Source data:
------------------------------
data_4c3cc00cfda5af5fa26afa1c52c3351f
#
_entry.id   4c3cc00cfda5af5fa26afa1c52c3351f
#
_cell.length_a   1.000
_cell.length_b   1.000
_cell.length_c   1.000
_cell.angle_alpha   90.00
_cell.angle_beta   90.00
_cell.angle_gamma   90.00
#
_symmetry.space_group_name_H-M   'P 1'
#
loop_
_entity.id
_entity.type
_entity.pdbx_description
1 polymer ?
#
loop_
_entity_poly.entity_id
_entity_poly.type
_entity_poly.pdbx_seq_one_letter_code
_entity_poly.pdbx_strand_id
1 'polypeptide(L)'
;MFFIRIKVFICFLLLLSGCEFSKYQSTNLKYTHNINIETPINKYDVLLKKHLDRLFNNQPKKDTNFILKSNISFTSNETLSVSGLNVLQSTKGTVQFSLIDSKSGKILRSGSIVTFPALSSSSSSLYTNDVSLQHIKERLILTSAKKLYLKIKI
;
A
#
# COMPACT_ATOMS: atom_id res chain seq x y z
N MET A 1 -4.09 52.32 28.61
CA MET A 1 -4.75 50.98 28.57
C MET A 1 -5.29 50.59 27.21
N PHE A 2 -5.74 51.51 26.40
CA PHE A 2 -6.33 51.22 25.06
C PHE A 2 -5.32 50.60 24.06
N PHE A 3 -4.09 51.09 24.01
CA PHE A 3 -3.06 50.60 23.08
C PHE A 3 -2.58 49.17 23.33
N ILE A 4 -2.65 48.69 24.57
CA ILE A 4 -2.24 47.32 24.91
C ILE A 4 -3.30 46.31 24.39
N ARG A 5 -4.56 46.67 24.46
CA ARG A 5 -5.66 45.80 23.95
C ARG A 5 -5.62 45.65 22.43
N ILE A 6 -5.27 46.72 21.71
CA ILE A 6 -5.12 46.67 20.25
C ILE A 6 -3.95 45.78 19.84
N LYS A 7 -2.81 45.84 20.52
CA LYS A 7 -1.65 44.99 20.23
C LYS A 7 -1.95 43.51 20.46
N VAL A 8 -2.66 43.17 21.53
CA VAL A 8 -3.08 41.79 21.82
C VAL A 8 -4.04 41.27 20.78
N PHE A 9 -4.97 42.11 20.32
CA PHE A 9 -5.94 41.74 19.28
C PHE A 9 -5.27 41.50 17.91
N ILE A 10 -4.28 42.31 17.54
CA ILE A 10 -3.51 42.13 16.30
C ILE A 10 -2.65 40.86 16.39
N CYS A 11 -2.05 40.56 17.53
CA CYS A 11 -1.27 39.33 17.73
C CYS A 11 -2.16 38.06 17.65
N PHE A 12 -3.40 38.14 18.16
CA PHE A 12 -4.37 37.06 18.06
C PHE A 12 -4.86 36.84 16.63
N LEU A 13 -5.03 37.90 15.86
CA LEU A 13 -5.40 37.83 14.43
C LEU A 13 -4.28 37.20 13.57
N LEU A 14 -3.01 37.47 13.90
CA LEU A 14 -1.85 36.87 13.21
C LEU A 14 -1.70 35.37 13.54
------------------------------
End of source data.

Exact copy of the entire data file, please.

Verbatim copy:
data_4c3cc00cfda5af5fa26afa1c52c3351f
#
_entry.id   4c3cc00cfda5af5fa26afa1c52c3351f
#
_cell.length_a   1.000
_cell.length_b   1.000
_cell.length_c   1.000
_cell.angle_alpha   90.00
_cell.angle_beta   90.00
_cell.angle_gamma   90.00
#
_symmetry.space_group_name_H-M   'P 1'
#
loop_
_entity.id
_entity.type
_entity.pdbx_description
1 polymer ?
#
loop_
_entity_poly.entity_id
_entity_poly.type
_entity_poly.pdbx_seq_one_letter_code
_entity_poly.pdbx_strand_id
1 'polypeptide(L)'
;MFFIRIKVFICFLLLLSGCEFSKYQSTNLKYTHNINIETPINKYDVLLKKHLDRLFNNQPKKDTNFILKSNISFTSNETLSVSGLNVLQSTKGTVQFSLIDSKSGKILRSGSIVTFPALSSSSSSLYTNDVSLQHIKERLILTSAKKLYLKIKI
;
A
#
# COMPACT_ATOMS: atom_id res chain seq x y z
N MET A 1 -4.09 52.32 28.61
CA MET A 1 -4.75 50.98 28.57
C MET A 1 -5.29 50.59 27.21
N PHE A 2 -5.74 51.51 26.40
CA PHE A 2 -6.33 51.22 25.06
C PHE A 2 -5.32 50.60 24.06
N PHE A 3 -4.09 51.09 24.01
CA PHE A 3 -3.06 50.60 23.08
C PHE A 3 -2.58 49.17 23.33
N ILE A 4 -2.65 48.69 24.57
CA ILE A 4 -2.24 47.32 24.91
C ILE A 4 -3.30 46.31 24.39
N ARG A 5 -4.56 46.67 24.46
CA ARG A 5 -5.66 45.80 23.95
C ARG A 5 -5.62 45.65 22.43
N ILE A 6 -5.27 46.72 21.71
CA ILE A 6 -5.12 46.67 20.25
C ILE A 6 -3.95 45.78 19.84
N LYS A 7 -2.81 45.84 20.52
CA LYS A 7 -1.65 44.99 20.23
C LYS A 7 -1.95 43.51 20.46
N VAL A 8 -2.66 43.17 21.53
CA VAL A 8 -3.08 41.79 21.82
C VAL A 8 -4.04 41.27 20.78
N PHE A 9 -4.97 42.11 20.32
CA PHE A 9 -5.94 41.74 19.28
C PHE A 9 -5.27 41.50 17.91
N ILE A 10 -4.28 42.31 17.54
CA ILE A 10 -3.51 42.13 16.30
C ILE A 10 -2.65 40.86 16.39
N CYS A 11 -2.05 40.56 17.53
CA CYS A 11 -1.27 39.33 17.73
C CYS A 11 -2.16 38.06 17.65
N PHE A 12 -3.40 38.14 18.16
CA PHE A 12 -4.37 37.06 18.06
C PHE A 12 -4.86 36.84 16.63
N LEU A 13 -5.03 37.90 15.86
CA LEU A 13 -5.40 37.83 14.43
C LEU A 13 -4.28 37.20 13.57
N LEU A 14 -3.01 37.47 13.90
CA LEU A 14 -1.85 36.87 13.21
C LEU A 14 -1.70 35.37 13.54